Seasonal Spectroscopy

Season’s greetings from PASCO scientific. This is Tom Loschiavo, Chemistry Education
Manager at PASCO, and today we wanted to have some fun with
some holiday lights. So we have some LEDs, some traditional incandescent
bulbs, and some white LEDs. And we wanted to investigate them using a
spectrometer and our SPARKvue software. So let’s take a look. First we’ll look at a traditional incandescent
bulb. One thing to note about them is they do get
warmer than the other ones, and compared to the white they look a little
bit more yellow. Let’s see why. We’ll start our spectrometer. On the software I’m running intensity versus
wavelength. And we’ll just take a look at this incandescent
bulb. Notice it’s a very broad spectrum going all
the way from blue over to red and into infrared, and it’s actually a very bright bulb. Now let’s look at the LEDs. First we’ll look at a white LED to do a comparison. So here is a white LED. We’ll use the spectrometer again with the
fiber optic cable. And there we go. Not the same broad spectrum. Sort of a peak in the blue area and then another
peak in the yellow-green area, giving a different color signature than the
incandescent bulb. We can also look at the colored LEDs. First let’s take a look at red. We’ll start a new run. It’s also a very bright bulb, and it is very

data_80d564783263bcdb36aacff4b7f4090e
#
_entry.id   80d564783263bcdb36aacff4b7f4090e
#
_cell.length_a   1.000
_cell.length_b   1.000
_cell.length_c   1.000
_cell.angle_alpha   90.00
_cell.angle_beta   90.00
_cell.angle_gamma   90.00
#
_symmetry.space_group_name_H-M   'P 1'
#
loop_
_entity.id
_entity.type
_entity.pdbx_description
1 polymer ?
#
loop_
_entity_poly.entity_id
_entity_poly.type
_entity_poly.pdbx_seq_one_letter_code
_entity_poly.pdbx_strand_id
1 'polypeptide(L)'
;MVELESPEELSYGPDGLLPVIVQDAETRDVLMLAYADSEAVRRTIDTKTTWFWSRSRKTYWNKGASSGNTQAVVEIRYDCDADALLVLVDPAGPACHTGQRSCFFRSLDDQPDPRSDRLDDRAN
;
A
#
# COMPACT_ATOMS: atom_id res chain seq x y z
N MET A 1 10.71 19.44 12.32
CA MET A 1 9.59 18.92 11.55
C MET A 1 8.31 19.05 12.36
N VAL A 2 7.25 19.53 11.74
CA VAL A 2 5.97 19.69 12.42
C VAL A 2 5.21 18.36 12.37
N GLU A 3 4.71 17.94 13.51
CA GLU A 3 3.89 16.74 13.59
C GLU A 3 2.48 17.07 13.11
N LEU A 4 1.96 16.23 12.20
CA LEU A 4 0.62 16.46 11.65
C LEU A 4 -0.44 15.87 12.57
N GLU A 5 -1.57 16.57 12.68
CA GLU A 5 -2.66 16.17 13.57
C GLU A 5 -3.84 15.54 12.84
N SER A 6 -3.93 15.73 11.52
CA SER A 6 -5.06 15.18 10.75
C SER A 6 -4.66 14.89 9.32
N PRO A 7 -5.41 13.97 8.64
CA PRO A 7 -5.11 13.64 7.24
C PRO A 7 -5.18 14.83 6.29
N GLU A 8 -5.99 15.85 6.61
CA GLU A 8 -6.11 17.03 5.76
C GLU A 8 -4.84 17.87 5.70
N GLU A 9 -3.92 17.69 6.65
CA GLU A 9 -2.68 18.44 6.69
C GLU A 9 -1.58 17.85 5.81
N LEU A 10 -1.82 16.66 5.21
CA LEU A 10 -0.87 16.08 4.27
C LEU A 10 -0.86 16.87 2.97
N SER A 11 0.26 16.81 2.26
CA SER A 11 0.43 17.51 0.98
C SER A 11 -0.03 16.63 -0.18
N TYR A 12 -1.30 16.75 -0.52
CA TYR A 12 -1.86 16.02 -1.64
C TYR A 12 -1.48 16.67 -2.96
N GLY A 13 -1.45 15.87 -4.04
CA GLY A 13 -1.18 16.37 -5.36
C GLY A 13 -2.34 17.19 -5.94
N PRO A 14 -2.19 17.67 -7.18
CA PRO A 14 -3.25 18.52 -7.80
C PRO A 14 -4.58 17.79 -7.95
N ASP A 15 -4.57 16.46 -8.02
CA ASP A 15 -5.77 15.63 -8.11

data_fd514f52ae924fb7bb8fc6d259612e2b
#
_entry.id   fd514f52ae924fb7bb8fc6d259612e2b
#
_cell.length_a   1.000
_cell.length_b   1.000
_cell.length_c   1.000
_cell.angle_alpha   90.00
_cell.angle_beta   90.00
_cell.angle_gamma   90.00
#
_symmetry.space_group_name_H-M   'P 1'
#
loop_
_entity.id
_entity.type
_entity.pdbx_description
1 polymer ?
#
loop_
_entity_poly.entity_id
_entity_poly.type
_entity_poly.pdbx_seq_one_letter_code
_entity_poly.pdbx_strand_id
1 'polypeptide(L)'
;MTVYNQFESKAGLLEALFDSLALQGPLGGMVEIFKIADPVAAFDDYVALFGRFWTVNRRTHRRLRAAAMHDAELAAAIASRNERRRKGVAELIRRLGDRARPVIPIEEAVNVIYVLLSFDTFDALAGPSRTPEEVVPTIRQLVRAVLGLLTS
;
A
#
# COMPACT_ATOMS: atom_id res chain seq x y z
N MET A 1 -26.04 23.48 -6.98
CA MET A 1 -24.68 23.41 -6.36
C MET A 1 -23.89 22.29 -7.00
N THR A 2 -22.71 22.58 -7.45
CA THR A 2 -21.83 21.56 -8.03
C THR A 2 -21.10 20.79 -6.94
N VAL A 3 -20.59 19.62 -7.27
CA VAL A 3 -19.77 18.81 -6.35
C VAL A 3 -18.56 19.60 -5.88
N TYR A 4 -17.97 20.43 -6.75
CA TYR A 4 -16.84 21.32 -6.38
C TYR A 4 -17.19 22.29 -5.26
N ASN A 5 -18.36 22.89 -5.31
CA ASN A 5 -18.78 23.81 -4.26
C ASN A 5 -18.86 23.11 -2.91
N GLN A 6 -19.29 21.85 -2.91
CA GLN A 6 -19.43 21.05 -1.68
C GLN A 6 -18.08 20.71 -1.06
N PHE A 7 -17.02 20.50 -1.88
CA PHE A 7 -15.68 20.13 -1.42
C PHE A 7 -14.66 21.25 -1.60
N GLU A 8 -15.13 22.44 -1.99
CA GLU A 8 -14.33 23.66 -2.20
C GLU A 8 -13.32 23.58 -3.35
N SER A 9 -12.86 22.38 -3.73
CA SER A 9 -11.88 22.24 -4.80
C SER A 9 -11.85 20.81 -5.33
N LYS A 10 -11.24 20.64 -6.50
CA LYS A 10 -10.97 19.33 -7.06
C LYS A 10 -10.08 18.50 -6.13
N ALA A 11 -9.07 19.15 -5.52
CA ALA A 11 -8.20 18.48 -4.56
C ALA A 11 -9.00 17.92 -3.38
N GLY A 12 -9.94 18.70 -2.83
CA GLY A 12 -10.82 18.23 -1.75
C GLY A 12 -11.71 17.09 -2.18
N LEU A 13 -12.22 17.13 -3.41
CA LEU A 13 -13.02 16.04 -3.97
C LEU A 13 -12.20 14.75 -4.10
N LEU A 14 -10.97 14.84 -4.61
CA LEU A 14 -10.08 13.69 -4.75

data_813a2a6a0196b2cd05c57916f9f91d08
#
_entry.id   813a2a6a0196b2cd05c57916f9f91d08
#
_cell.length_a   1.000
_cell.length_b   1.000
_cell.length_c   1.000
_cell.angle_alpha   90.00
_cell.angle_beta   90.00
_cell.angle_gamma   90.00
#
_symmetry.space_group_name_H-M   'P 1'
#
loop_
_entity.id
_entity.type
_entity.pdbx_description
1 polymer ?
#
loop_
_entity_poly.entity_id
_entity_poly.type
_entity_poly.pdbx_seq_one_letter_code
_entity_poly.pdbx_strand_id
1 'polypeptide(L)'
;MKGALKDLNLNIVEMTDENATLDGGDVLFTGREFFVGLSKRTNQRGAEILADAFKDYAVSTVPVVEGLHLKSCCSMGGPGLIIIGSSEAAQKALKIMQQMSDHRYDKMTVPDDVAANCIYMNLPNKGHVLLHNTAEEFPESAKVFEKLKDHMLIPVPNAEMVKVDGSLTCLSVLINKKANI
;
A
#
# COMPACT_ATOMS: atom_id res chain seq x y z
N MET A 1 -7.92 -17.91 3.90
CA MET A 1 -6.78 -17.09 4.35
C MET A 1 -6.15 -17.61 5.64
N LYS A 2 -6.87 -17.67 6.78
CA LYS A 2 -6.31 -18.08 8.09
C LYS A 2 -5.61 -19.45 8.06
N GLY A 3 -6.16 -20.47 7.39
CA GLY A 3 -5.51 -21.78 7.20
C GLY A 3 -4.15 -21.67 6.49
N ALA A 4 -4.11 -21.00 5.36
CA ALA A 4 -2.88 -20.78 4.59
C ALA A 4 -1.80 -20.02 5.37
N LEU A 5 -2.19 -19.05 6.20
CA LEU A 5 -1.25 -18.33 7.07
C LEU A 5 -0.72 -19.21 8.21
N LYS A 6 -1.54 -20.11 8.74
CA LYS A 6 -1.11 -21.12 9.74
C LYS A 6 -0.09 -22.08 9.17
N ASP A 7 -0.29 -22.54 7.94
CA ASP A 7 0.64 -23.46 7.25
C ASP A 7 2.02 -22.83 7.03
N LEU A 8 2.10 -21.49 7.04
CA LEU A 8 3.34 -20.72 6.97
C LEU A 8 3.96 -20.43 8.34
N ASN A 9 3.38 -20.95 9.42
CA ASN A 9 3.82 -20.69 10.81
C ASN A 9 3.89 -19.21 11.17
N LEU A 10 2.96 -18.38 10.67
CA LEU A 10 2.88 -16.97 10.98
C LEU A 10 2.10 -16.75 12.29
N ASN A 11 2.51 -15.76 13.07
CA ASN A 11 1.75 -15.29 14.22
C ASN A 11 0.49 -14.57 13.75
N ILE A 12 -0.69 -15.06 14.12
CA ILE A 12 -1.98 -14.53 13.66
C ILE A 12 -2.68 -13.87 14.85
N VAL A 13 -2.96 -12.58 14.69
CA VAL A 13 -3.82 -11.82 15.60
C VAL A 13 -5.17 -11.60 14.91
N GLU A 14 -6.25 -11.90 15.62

much in the red part of the spectrum. We can also look at blue. We’ll start another run for the blue. An interesting thing about the blue is if
you look at the peak of the white LED, there’s a lot of blue in it. This blue is also fitting into that same profile
on the spectrum. And we’ll take a look at the yellow and the
green also. So here’s a yellow LED. It’s noticeably not as intense and very much
in the yellow-orange part of the spectrum, as you would expect. And finally a green LED. Also not very intense and also very much in
the yellow part of the spectrum. These two bulbs might be very similar. So we’re just having a little fun with some
holiday lighting. I want to wish everyone out there a happy
holiday and happy experimenting in 2013. Thanks from PASCO.


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